Second thing, this was the First Maryland of the Confederate Army. If the First Maryland of the Union Army had been represented, I’d have cheered just as loudly for them. I’d have done the same for the 96th Pennsylvania Infantry or 11th Virginia Cavalry, in which some of my relatives served at Gettysburg.

The First Maryland Rebels fought hand-to-hand with the First Maryland Yankees at Culp’s Hill.

West Virginia had four outfits at Gettysburg, but none is ever represented in the parade.

Some of the officers are friends of ours. We salute them and they salute back, and then we holler at each other.

That includes Ulysses S. Grant and Robert E. Lee. Several different men portray General Lee, but we generally see only one of them — a fellow named Phil. (Get it? General Lee ... generally?)

Phil drives a gray convertible he calls “Traveller,” after General Lee’s horse. He and his family visited us in their civilian clothes at Little Round Top the day before the parade.

“We came up today because I figured you guys would be here,” he said, which made us feel like a million bucks.

When he and his men come in uniform, they stop at the bottom of the hill, salute and request permission to approach. They never got that far during the battle, you see.

Confederate units march at the end of the parade, and this year there may have been more than ever.

The captain and I salute the officers we know — he yelled to General George Pickett that “You’re goin’ in the right direction, general: south!” which got a grin.

We tip our hats to all the rest — the same gesture accorded to Lee and his men by Grant and his men after the surrender at Appomattox.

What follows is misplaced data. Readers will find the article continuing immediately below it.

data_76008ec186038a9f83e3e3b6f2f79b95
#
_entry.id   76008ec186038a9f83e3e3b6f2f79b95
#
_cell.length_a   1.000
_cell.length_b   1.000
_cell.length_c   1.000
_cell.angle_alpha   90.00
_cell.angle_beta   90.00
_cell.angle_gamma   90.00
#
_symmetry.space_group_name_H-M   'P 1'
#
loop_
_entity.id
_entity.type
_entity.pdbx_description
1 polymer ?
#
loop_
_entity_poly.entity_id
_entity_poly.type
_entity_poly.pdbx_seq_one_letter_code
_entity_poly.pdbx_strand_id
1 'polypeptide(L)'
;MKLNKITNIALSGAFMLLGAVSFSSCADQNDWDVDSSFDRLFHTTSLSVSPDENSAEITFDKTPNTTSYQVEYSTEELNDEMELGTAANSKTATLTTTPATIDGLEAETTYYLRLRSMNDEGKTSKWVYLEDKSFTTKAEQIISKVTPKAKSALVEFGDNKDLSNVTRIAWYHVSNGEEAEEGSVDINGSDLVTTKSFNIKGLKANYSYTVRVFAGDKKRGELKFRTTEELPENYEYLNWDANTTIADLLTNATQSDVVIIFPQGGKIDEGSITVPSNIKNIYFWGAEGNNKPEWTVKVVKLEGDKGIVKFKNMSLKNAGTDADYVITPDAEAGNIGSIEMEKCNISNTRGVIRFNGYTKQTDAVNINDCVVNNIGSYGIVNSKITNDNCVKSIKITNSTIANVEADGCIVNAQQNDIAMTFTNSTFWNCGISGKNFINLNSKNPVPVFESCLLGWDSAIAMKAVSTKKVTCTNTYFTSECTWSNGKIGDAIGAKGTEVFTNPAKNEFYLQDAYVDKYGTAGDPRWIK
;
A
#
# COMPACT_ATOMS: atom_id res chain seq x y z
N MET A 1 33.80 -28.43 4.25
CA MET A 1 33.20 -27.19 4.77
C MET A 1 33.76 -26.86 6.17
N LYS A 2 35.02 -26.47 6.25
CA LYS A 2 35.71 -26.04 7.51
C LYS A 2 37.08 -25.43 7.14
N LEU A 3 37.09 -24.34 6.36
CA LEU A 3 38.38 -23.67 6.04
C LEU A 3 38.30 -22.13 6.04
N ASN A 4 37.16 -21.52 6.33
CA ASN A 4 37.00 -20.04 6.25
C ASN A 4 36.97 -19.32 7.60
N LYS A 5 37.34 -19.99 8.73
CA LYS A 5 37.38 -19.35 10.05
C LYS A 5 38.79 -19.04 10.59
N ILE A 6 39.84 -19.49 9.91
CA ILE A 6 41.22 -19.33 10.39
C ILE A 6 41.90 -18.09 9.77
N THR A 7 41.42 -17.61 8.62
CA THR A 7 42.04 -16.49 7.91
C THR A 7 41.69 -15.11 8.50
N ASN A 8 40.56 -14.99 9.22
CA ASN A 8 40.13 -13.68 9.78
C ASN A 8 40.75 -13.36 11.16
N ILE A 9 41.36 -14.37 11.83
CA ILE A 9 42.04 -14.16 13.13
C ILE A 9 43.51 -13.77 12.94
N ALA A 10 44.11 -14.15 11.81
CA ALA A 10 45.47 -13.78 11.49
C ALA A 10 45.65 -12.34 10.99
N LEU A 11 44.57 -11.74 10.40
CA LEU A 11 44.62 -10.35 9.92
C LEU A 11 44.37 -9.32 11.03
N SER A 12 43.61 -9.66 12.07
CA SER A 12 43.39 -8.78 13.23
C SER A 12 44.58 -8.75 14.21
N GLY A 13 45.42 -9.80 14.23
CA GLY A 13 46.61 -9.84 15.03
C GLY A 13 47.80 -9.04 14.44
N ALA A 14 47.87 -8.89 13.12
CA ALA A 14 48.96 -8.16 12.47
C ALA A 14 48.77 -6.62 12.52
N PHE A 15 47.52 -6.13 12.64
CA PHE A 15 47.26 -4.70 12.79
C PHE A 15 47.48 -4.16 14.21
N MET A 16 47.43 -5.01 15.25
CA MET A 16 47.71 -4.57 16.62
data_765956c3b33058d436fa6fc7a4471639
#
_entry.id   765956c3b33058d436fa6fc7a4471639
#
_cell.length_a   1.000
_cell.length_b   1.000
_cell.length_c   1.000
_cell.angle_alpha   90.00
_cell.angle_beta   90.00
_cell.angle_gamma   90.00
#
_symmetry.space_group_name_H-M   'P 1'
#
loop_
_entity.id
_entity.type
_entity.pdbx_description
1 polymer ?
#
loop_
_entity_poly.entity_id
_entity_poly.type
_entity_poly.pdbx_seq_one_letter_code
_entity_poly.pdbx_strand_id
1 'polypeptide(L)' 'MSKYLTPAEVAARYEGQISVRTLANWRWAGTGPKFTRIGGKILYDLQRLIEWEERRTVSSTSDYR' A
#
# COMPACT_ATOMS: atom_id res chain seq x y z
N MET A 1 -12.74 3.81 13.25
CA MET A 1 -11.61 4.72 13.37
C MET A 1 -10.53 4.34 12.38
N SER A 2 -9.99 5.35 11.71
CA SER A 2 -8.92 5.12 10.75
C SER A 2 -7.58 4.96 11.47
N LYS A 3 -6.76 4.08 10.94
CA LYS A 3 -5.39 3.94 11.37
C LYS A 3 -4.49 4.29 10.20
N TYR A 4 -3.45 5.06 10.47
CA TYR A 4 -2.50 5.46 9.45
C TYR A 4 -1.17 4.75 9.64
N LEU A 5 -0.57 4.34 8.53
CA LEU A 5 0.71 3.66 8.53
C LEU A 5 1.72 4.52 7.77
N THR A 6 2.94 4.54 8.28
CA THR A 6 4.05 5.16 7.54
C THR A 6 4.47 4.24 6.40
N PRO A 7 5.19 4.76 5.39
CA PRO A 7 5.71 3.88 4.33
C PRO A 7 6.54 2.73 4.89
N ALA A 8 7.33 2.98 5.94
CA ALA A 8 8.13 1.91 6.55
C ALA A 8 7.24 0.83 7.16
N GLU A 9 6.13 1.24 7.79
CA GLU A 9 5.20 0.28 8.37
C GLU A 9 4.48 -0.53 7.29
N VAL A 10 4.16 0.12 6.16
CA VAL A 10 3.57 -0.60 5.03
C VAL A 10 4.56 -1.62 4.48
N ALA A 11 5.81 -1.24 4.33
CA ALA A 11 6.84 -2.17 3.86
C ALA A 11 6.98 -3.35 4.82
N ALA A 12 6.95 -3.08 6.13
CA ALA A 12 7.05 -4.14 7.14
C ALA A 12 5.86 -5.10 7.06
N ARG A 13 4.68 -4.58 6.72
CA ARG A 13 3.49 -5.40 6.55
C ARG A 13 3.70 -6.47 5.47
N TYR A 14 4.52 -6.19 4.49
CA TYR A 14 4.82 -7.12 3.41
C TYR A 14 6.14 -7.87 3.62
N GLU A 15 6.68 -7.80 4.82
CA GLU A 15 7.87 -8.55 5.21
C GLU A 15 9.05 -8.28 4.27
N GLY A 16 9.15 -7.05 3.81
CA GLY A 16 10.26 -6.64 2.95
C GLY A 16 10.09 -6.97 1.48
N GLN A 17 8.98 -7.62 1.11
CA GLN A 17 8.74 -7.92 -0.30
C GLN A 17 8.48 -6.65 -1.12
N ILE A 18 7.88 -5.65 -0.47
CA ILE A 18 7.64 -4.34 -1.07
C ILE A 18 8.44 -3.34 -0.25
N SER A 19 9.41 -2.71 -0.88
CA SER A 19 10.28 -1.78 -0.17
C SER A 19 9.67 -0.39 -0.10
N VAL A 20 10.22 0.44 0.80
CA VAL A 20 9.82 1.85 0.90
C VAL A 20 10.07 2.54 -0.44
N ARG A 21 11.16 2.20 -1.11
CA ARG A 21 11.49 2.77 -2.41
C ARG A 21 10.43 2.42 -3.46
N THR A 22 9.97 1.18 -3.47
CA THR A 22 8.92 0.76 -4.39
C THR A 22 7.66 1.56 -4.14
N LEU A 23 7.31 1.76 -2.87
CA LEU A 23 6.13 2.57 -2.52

Some salute or tip their caps to us or, if they are carrying a musket, salute by raising a hand to it.

One of the General Lees rested his horse beside us when the parade halted briefly. I saluted and tipped my hat to him, and he returned my salute.

“Lot of American soldiers here today, captain,” I told Gary, loudly enough for the general to hear me. He turned, tipped his hat to me and nodded.

That’s how it works. As Grant told his troops, we are all countrymen again.

Another thing that was observed while we were in Gettysburg was the 50th anniversity of President John F. Kennedy’s assassination. (Yes, I remember where I was.)

“Ask not what your country can do for you,” he told us. “Ask what you can do for your country.”

I don’t know if it still works that way. Ours has become a culture in which people expect the country and other people to do things for them — things that at one time they would have insisted on doing for themselves.

Lincoln and Kennedy gave America the promise of better days, but both were stolen from us at a time we most needed them.

Gary and I asked each other what America would be like today if both men had lived, and neither of us had the answer.

Whittier wrote, “For of all sad words of tongue and pen, the saddest are these: ‘It might have been.’ ”

Not for me. I continue to believe in America, which is why I prefer these words:

What still is yet to be?